STEM Student Participates in Authentic NASA Experience
Cañada College STEM student, Fernando Lorenzo, was one of the first students in his school to be accepted into the National Community College Aerospace Scholars, also known as the NCAS program. There, he flew to Palmdale, Calif. to visit the Armstrong Research Center inside Edwards Air Force base, which is operated by NASA. Fernando was selected as a project manager for "Redolution," where he was charged with administering an 11-person team, and was ultimately awarded a "contract" for winning a four-day long competition at the end of the trip.
The NCAS program allows community college students to have an authentic NASA experience, all while encouraging them to finish a Bachelors degree at a four-year university as an engineering-related major. The program is very competitive on a national scale with thousands of applicants vying for a few hundred spots; but once students are accepted, they become enriched in an interactive online learning opportunity, which is then highlighted by a three-night trip to NASA.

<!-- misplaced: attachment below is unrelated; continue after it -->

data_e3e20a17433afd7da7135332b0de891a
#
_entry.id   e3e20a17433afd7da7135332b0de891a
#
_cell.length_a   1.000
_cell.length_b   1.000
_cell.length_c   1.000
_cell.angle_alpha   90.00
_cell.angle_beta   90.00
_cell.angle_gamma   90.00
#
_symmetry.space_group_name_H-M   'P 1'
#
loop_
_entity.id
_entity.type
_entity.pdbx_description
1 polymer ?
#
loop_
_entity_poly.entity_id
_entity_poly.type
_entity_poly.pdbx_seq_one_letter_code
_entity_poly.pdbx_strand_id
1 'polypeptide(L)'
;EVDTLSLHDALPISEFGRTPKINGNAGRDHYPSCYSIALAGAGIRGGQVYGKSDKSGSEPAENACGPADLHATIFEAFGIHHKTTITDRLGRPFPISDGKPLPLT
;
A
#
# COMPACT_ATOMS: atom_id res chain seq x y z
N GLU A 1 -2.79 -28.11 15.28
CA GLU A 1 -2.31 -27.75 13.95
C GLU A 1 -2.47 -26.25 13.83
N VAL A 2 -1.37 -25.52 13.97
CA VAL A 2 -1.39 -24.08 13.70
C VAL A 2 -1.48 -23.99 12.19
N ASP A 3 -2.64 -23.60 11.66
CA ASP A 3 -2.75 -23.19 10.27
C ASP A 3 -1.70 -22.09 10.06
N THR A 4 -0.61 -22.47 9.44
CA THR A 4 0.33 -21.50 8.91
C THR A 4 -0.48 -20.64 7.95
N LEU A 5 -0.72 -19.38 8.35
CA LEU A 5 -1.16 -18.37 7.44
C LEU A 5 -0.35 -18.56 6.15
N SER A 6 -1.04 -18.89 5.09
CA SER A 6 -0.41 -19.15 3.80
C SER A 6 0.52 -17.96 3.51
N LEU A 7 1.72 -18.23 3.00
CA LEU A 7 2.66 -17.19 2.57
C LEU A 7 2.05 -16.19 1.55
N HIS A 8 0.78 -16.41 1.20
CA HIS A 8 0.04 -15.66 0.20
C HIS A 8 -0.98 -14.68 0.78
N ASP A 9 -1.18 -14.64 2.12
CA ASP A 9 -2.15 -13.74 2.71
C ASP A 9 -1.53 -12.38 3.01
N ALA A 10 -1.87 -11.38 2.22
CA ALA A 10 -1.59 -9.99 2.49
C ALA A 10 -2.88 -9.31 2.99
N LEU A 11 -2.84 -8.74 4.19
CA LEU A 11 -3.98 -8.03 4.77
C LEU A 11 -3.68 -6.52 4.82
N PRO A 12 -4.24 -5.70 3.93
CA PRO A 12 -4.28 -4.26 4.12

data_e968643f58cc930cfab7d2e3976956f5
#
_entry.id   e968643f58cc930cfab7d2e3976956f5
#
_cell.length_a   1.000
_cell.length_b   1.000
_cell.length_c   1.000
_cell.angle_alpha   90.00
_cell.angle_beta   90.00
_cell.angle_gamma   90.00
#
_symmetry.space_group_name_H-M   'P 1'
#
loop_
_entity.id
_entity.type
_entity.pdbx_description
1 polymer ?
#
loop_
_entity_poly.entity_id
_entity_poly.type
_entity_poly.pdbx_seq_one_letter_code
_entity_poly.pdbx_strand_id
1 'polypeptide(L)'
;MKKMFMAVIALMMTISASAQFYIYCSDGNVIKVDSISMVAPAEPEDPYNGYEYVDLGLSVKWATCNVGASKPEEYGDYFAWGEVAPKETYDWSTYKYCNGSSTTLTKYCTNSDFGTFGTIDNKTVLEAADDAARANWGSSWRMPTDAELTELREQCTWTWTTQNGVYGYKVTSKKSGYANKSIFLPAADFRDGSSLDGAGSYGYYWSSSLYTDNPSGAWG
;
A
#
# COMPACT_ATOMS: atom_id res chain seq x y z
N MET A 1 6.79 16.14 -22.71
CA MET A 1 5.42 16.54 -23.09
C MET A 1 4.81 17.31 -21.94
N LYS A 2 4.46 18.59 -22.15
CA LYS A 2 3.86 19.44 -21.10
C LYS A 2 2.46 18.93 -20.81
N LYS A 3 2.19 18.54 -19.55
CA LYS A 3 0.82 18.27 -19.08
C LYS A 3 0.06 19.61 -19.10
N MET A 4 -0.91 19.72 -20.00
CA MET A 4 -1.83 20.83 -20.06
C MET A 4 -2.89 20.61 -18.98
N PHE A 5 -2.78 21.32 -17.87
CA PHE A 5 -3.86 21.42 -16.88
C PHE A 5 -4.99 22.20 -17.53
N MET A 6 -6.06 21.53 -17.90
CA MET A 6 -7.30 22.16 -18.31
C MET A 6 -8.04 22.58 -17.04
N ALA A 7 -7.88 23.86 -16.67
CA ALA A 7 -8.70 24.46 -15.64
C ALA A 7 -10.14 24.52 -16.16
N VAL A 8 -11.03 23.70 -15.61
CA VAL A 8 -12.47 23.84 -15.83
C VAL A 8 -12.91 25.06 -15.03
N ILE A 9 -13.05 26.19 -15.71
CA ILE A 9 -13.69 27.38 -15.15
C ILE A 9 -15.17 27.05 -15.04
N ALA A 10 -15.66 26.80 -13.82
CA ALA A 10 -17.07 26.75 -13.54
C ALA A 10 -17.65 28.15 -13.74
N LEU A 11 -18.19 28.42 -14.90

On site, students were given the opportunity to interact with NASA engineers in their field area of interest such as Math, Science, Engineering or Computer Science. NASA Community College Aerospace Scholars is a project funded in part by the Minority University Research and Education Program, or MUREP, which is committed to the recruitment of underrepresented and underserved students in science, technology, engineering and mathematics (STEM) to sustain a diverse workforce. “The experience was quite fierce, and many people, including myself, barely had any sleep for this,” stated Fernando. “The invigorating atmosphere and openness of everyone coming from many unique backgrounds felt like the perfect place to be free. The program has been built to change students' lives like mine to create and share amazing opportunities the world has yet to see.”
After Cañada, Fernando plans to transfer to a four-year university in the Fall of 2017 to obtain a Bachelor’s degree in Bioengineering and ultimately a MBA/JD law degree. He hopes for more people to consider and pursue an Engineering degree so that they can inspire others to create a more innovative world.